Then on the international level, we are very much engaged. We encourage this transition to low and zero carbon emissions across the world in key sectors such as energy, agriculture, industry, buildings, forestry, and transport. Again, we very much support and encourage the private sector to seize the opportunities for climate action. In Georgia, we are also quite active in the environment and climate. As you know, Sweden is and will remain, one of Georgia’s closest friends and strongest supporters of European integration and the implementation of the Sustainable Development Goals. There is no contradiction between European integration and the SDGs.
On the contrary, there are so many synergies. There is a lot of overlap in substance between the Global Goals and the Association Agenda and Agreement. We are Georgia’s third largest bilateral donor for reform. Sweden and the people of Sweden have invested over the past 20 years over 1 billion Georgian lari in different development programs and projects to support the reforms in Georgia for European integration and the implementation of the SDGs. Indeed, climate is one of our main areas of support.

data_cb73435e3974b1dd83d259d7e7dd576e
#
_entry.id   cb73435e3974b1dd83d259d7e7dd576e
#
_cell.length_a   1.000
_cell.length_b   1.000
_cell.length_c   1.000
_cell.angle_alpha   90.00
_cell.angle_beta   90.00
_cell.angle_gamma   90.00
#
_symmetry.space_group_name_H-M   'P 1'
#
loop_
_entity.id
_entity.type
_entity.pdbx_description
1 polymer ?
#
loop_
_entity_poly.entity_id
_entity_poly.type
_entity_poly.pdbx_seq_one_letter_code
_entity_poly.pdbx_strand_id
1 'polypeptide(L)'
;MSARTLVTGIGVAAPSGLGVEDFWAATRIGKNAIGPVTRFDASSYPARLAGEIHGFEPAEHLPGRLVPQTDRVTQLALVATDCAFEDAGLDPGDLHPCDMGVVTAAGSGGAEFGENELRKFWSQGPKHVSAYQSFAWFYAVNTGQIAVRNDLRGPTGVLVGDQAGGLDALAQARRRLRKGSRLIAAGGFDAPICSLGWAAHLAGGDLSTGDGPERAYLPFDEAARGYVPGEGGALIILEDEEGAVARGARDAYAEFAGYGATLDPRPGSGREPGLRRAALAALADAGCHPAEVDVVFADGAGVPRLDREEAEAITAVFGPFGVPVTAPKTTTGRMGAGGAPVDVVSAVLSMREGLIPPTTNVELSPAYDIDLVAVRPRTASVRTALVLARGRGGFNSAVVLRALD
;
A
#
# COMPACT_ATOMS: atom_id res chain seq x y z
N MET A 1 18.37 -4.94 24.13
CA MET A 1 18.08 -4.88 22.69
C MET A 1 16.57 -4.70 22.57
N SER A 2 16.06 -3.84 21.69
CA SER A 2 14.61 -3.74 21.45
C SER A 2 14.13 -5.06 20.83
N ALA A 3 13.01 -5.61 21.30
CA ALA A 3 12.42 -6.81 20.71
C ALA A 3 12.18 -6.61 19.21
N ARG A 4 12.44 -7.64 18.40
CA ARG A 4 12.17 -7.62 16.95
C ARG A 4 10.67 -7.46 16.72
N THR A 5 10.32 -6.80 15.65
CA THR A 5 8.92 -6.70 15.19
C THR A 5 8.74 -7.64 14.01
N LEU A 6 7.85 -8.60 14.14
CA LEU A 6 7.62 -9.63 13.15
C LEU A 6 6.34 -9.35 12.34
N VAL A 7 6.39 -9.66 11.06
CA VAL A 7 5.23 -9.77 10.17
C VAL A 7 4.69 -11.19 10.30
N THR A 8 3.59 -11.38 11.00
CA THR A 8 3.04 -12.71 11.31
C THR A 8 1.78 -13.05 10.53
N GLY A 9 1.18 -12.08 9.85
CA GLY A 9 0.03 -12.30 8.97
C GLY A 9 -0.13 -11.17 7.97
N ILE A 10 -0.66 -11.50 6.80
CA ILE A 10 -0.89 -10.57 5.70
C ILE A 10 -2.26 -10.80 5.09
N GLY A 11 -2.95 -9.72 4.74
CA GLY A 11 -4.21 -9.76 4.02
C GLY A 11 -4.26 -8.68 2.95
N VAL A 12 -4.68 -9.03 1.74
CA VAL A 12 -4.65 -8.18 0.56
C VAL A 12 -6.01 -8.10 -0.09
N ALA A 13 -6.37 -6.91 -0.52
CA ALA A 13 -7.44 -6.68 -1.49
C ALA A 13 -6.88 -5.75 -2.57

You mentioned, very importantly, the aspects of access to finance because it also connects all the transformations in the business sector and society. You talked about awareness-raising as well. Every different sector has its own responsibility. And you also mentioned that it’s very important to raise awareness generally in society around climate change and how to reduce emissions. How are you supporting that in society? You mentioned you’re building resilience against climate disasters. So, what do you do in that sense? How do you work with the business sector for them to transform their operations and fight climate change, and reduce emissions through their operations?